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Music Review : Milenge Milenge

 Milenge Milenge
Director :
Music :
Lyrics :
Starring :
 Satish Kaushik
 Himesh Reshammiya
 Shahid Kapoor, Kareena Kapoor, Aarti Chhabria, Satish Shah, Delnaaz Paul and Kirron Kher

By Satyajit, Bollywood Trade News Network Send to Friend



MILENGE MILENGE, a romantic popcorn entertainer finally makes its way to the theatres. It's been ages that this flick was in news for all good and bad reasons. Fuelled by the hot chemistry of once off-screen pair Shahid-Kareena, it has the back-up support of director Satish Kaushik and composer Himesh Reshammiya, who made news for their super-hit TERE NAAM (2003). Going by the musical records, all Shahid-Kareena entertainers FIDA (2004), 36 CHINA TOWN (2006) and JAB WE MET (2007) had been blazing chartbusting success in the past and so expectations are likely to be soaring high. To grab the listener's attention, the album has both style of Himesh's composing that made him maverick-cum-icon in the marquee. It would be interesting to view the performance of this Shahid-Kareena starrer, as all their previous entertainer were big rage among listeners. So let's get started for a lively romantic musical show...

Himesh Reshammiya catapults fervor of his Sufi-rock mania in the opening soundtrack "Kuch to Baaki Hai", an intensely vociferous number about the overtly stressed love-relationship. It's modest and classical in its composition with strong impacts of instrumentals like "harmonium", "tabla" and "sarangi" works that are matched in tandem with electronically tuned rhythms. Sameer's lucid wording deserves a special mention ("Kahin to kasak aisi dil mein baaki hai, Teri aadat choot ti nahin, Ummeed aisi hai jo toot ti nahin...) that talks in prosaic form about the hope and desperation of reviving old relationship. It's sad and melodramatic in its tonality that is accentuated well with classical "alaaps". Himesh excels as vocalist in his controlled rendition that is varied and louder at places and delivers out the right emotions at right places.

"Kuch to Baaki Hai (bright mix) is mood reliever and breaks loose from morose ambience and plunges into disco-mania with its vibrancy in electrified DJ spins and beat-juggles. It's enthralling in its presentation and should be added feast in DJ's collections that is followed by another remix version.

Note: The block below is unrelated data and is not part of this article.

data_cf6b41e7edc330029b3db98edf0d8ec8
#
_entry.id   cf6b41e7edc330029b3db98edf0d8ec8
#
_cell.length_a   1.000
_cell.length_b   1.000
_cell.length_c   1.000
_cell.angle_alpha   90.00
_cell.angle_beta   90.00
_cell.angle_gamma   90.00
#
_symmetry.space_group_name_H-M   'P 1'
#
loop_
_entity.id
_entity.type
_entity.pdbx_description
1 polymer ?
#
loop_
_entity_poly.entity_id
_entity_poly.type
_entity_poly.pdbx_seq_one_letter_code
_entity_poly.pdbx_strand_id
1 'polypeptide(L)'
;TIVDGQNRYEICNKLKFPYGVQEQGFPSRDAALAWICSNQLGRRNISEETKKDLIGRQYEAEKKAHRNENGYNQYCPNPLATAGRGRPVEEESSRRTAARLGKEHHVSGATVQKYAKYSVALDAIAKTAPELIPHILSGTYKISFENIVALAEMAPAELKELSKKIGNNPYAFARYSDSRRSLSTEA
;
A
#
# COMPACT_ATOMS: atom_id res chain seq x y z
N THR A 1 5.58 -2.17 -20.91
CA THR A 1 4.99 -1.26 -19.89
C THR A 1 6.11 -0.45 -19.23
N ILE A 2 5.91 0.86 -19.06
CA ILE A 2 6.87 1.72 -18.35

"Kuch to Baaki Hai (dark mix)" brings out "club-house" remixes type of mania with louder beat patterned DJ claps, scratches that are matched with the Sufi-rock binge to deliver out another entertaining feast for the floors. This highly publicized number can be one bright musical spot in catalyzing out the narrative flows of the flick and is one of finest melancholic tracks by Himesh Reshammiya in recent times.

Intimidating and enchanting in its signature tunes, Himesh relives his successful phase of tracks like "Sanam Mere Humraaz" HUMRAAZ (2002) that had intrigue embroiled in romance in the title track "Milenge Milenge". Soothing in tonality and smoothening in vocals, Himesh softens his vocal chords to perfection and oozes subtlety of emotions in this enchanting piece of duet track. Undoubtedly, this is the finest composition of the album with tender piano notes, tangy guitar riffs, and English back-up vocals clubbed well with percussion to usher out amiable love track. Shreya Ghoshal's feminine inception in demure rendition adds to the melancholic shades of this lovable hearing soundtrack. Like the title tracks of TERE NAAM (2003) and HUMRAAZ (2004), it's another encouraging melodic move by Himesh in title track cadre that will have positive vibes in the storytelling or in titles of the flick.

The second version is the female version that gets triggered with Jayesh Gandhi's sung prelude about destiny ruling the lives of lovers in mild tempo. Alka Yagnik makes resilient appearance and flexes her vocals in modulating tones to gist out varied shades of meeting beloved against all odds. Despite its decade old melodic impact, both versions make the maximum impact on ears and serenades out a flowery "feel-good" factor appeal. It's for all those who have relished Himesh's old style of composing that made him prominent figure in the musical arena.